Open Access Te Herenga Waka-Victoria University of Wellington
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Exploring the Past, Present, and Future of Cultural Competency Research: The Revision and Expansion of the Sociocultural Adaptation Construct

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posted on 2021-11-13, 11:22 authored by Wilson, Jessie Kaye

International migration trends have heralded a marked increase in intercultural contact, creating a greater need for effective cultural competency in both inter- and intra-cultural situations. The current research programme, positioned within the field of acculturation psychology, examined a specific behavioural aspect of cultural competency known as sociocultural adaptation. Defined as an individual’s acquisition and expression of culturally appropriate behavioural skills used to negotiate interactive aspects of a new cultural setting, an in-depth examination of the sociocultural adaptation construct was provided. Three studies addressed issues concerning the review, revision, and expansion of work on the topic of cross-cultural behavioural competency. Study 1 offered a meta-analytic review of the correlates or antecedents of sociocultural adaptation. Results emphasised the importance of individual differences, such as personality characteristics and motivation, in relation to adaptation difficulties. Suggestions were also provided for future theoretical and applied research regarding how demographic (e.g, age, gender), situational (e.g., language proficiency), and individual differences (e.g., cross-cultural empathy) components relate to and influence an individual’s successful cross-cultural adjustment. Study 2 examined the operationalisation of behavioural competency through revision of an existing measure of sociocultural adaptation (the Sociocultural Adaptation Scale or SCAS) and investigated five adjustment domains: Ecological, interpersonal, personal interests and community involvement, language, and professional/work adjustment. The final study sought to corroborate the factor structure of the revised SCAS and explored the effects of migration motivation and perceived discrimination—two underrepresented variables in the acculturation literature—in relation to cross-cultural adjustment using path analysis techniques. Direct linkages were found between migration motivation and positive psychological outcomes, and behavioural competency and discrimination were found to have significant mediating effects on the relationship between these two variables. The limitations and contributions of these studies are discussed in relation to the existing acculturation psychology literature, and new avenues for theoretical and applied applications of the findings are suggested.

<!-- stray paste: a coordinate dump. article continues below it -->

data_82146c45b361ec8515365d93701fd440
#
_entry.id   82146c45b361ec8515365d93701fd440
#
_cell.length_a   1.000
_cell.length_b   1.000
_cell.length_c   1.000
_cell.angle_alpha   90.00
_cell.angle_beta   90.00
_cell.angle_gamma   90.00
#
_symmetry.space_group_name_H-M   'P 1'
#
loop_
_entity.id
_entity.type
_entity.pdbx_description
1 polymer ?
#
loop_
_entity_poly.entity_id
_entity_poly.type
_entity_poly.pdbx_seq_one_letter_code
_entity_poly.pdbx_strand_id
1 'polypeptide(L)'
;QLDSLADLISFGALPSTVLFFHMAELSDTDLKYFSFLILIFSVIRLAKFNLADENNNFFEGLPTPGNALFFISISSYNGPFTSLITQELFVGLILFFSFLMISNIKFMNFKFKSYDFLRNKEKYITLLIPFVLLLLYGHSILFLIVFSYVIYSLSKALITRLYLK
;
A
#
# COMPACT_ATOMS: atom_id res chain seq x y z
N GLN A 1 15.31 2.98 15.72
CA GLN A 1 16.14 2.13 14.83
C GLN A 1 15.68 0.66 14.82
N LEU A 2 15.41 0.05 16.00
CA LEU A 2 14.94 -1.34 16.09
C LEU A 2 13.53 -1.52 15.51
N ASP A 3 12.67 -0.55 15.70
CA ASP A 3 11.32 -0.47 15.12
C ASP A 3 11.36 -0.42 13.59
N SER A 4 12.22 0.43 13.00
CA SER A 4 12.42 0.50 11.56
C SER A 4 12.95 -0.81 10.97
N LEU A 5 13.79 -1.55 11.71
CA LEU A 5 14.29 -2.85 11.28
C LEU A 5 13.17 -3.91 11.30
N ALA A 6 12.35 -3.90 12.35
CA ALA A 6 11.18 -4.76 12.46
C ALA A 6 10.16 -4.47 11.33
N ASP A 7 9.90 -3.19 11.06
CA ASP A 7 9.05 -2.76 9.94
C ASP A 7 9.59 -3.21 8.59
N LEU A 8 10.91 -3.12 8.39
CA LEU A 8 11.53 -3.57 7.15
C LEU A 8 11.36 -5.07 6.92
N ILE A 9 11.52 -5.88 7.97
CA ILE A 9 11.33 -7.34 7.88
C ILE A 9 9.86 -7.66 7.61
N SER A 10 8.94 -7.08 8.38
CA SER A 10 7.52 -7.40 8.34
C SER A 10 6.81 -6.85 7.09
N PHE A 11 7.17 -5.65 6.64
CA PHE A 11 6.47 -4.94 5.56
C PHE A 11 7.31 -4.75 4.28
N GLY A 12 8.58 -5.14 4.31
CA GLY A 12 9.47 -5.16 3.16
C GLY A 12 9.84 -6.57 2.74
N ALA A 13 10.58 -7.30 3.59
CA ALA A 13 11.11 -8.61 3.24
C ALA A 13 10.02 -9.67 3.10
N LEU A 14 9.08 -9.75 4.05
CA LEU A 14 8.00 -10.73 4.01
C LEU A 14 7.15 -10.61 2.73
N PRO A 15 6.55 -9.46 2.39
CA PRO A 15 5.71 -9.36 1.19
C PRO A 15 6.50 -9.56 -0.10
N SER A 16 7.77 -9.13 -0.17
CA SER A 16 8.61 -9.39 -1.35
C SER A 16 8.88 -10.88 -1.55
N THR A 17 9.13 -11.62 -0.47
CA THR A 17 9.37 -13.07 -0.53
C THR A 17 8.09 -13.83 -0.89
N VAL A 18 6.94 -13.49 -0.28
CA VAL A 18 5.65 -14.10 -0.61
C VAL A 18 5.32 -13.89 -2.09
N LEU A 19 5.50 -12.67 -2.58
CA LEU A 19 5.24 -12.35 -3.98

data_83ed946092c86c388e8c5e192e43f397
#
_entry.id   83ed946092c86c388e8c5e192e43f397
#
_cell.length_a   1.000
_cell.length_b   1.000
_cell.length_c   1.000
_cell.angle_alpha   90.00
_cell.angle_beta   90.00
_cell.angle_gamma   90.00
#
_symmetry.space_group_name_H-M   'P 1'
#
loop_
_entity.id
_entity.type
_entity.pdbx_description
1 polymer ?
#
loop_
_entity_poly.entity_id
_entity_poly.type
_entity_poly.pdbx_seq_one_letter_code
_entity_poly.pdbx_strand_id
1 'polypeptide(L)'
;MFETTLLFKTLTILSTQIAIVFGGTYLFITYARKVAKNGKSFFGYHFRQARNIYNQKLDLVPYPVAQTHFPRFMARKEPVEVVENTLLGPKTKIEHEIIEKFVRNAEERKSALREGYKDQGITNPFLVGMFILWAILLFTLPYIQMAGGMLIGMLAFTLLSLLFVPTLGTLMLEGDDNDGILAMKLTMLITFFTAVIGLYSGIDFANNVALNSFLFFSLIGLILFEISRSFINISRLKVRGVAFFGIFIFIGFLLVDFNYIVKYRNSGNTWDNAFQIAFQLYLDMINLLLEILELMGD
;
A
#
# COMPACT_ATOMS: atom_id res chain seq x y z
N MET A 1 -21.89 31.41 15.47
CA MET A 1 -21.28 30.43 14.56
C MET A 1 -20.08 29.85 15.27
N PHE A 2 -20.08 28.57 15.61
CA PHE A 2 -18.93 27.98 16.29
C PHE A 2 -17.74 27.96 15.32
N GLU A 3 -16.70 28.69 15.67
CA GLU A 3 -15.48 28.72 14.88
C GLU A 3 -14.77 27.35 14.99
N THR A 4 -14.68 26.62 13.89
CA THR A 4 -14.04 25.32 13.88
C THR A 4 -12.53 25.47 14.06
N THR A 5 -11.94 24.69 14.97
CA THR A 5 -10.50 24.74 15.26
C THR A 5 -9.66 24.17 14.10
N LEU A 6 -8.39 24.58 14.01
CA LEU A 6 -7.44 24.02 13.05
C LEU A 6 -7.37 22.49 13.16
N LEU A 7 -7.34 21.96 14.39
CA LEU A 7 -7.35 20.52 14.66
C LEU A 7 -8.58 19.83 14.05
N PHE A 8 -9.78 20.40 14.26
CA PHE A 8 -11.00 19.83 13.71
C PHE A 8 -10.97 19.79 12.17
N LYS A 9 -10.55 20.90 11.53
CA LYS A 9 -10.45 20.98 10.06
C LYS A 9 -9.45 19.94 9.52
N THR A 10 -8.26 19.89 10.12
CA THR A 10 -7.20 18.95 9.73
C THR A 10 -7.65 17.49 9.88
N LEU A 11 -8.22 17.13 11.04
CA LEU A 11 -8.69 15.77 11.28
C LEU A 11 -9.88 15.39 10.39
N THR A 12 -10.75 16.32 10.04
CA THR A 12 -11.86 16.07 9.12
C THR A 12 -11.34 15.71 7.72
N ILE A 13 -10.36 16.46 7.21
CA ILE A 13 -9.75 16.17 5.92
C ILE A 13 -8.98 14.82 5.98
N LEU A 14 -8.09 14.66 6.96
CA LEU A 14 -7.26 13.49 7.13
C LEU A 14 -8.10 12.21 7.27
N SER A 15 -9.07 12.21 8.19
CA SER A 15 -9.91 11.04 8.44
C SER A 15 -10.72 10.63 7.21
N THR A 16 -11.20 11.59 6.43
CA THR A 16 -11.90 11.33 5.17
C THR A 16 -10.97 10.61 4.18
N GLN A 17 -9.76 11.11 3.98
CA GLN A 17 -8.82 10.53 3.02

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Te Herenga Waka—Victoria University of Wellington

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Degree Grantor

Te Herenga Waka—Victoria University of Wellington

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Degree Name

Doctor of Philosophy

Victoria University of Wellington Item Type

Awarded Doctoral Thesis



Victoria University of Wellington School

School of Psychology


Ward, Colleen; Fischer, Ronald